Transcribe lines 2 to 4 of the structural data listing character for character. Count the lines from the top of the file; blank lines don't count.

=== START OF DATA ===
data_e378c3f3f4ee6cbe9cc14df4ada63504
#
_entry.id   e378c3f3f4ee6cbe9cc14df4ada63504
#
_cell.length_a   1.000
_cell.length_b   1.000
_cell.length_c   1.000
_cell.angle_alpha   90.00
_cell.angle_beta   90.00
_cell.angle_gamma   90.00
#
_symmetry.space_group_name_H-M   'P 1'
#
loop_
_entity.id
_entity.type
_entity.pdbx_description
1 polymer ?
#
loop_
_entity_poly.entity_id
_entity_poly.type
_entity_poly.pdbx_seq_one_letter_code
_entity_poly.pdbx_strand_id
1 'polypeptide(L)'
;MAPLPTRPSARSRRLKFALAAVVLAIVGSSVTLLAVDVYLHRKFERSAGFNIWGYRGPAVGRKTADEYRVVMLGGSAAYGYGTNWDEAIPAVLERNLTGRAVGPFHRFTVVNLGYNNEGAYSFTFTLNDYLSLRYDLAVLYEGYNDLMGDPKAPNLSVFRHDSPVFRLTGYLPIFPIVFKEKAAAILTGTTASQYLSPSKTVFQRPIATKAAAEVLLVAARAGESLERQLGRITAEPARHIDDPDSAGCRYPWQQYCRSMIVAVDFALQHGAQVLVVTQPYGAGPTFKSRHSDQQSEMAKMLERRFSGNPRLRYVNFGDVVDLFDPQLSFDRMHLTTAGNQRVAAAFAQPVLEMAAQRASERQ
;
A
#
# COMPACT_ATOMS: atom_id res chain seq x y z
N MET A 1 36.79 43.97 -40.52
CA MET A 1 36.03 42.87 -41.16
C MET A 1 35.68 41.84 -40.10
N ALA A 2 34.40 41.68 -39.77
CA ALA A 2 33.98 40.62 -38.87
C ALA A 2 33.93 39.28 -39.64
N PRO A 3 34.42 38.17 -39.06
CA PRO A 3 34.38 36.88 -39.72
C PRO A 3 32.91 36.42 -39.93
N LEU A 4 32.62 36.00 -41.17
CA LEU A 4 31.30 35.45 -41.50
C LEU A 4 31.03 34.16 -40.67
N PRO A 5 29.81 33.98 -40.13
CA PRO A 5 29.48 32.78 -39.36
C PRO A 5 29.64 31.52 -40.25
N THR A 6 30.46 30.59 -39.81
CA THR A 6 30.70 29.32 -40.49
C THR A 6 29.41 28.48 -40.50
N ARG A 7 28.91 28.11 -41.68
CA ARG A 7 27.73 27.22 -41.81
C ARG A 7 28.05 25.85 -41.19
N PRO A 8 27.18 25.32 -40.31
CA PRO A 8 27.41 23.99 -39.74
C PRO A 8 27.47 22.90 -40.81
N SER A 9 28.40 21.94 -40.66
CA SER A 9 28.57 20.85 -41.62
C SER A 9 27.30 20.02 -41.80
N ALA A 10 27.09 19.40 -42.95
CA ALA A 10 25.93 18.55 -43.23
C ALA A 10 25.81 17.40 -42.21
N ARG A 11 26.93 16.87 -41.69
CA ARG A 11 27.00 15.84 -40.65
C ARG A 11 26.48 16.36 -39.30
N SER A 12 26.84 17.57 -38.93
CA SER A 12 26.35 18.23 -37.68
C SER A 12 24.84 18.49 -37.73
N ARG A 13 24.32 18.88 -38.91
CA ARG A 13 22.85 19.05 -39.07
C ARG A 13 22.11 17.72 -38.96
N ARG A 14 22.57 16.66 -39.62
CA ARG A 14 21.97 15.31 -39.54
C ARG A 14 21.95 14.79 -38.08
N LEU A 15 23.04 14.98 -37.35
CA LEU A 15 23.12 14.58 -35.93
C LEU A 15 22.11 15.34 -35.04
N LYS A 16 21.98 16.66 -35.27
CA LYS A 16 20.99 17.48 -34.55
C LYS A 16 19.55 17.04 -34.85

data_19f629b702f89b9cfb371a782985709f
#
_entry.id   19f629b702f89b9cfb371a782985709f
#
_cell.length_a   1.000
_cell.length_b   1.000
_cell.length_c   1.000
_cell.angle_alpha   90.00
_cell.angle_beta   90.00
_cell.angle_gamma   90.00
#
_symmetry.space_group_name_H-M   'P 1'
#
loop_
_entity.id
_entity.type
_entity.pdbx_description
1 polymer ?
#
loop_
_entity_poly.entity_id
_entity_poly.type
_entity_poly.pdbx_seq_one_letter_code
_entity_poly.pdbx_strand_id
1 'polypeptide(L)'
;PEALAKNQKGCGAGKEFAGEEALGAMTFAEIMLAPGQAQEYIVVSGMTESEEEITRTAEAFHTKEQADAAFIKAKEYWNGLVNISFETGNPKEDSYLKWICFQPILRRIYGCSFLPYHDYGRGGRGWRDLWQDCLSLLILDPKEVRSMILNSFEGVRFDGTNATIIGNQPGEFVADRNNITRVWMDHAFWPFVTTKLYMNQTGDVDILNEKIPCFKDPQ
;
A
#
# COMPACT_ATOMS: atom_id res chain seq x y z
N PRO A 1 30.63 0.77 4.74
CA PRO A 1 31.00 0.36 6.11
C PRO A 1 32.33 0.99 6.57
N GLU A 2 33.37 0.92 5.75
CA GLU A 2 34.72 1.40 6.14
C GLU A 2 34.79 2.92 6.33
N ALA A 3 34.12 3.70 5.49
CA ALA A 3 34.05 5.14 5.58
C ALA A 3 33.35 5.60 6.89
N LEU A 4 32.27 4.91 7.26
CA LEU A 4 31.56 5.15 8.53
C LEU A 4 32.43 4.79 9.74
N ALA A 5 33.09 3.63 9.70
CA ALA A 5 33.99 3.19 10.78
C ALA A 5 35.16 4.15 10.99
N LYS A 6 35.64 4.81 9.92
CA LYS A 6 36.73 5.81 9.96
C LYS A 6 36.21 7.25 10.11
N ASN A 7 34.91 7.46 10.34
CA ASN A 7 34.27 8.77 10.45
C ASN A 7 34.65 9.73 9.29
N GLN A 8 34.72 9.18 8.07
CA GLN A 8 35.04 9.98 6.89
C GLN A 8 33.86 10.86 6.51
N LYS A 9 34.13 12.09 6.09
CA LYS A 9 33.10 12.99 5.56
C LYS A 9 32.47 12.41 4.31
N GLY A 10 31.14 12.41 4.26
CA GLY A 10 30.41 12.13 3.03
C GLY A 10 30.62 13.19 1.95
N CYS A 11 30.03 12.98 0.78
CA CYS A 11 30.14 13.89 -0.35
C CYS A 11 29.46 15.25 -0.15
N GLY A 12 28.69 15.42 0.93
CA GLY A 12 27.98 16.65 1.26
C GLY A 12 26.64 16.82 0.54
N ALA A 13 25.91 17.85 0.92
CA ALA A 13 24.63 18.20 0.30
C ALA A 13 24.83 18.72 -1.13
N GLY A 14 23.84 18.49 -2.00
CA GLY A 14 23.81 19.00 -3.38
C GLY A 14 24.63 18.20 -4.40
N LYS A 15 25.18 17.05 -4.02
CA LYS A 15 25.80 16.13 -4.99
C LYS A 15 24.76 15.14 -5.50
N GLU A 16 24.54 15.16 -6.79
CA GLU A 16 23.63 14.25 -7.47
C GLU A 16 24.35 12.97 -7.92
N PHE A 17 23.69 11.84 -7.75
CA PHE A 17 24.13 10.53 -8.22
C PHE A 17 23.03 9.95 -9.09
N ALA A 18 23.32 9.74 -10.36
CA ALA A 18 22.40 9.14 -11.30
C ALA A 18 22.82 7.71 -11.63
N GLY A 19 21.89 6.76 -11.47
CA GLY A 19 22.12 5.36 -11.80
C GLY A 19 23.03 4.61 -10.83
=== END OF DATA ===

#
_entry.id   e378c3f3f4ee6cbe9cc14df4ada63504
#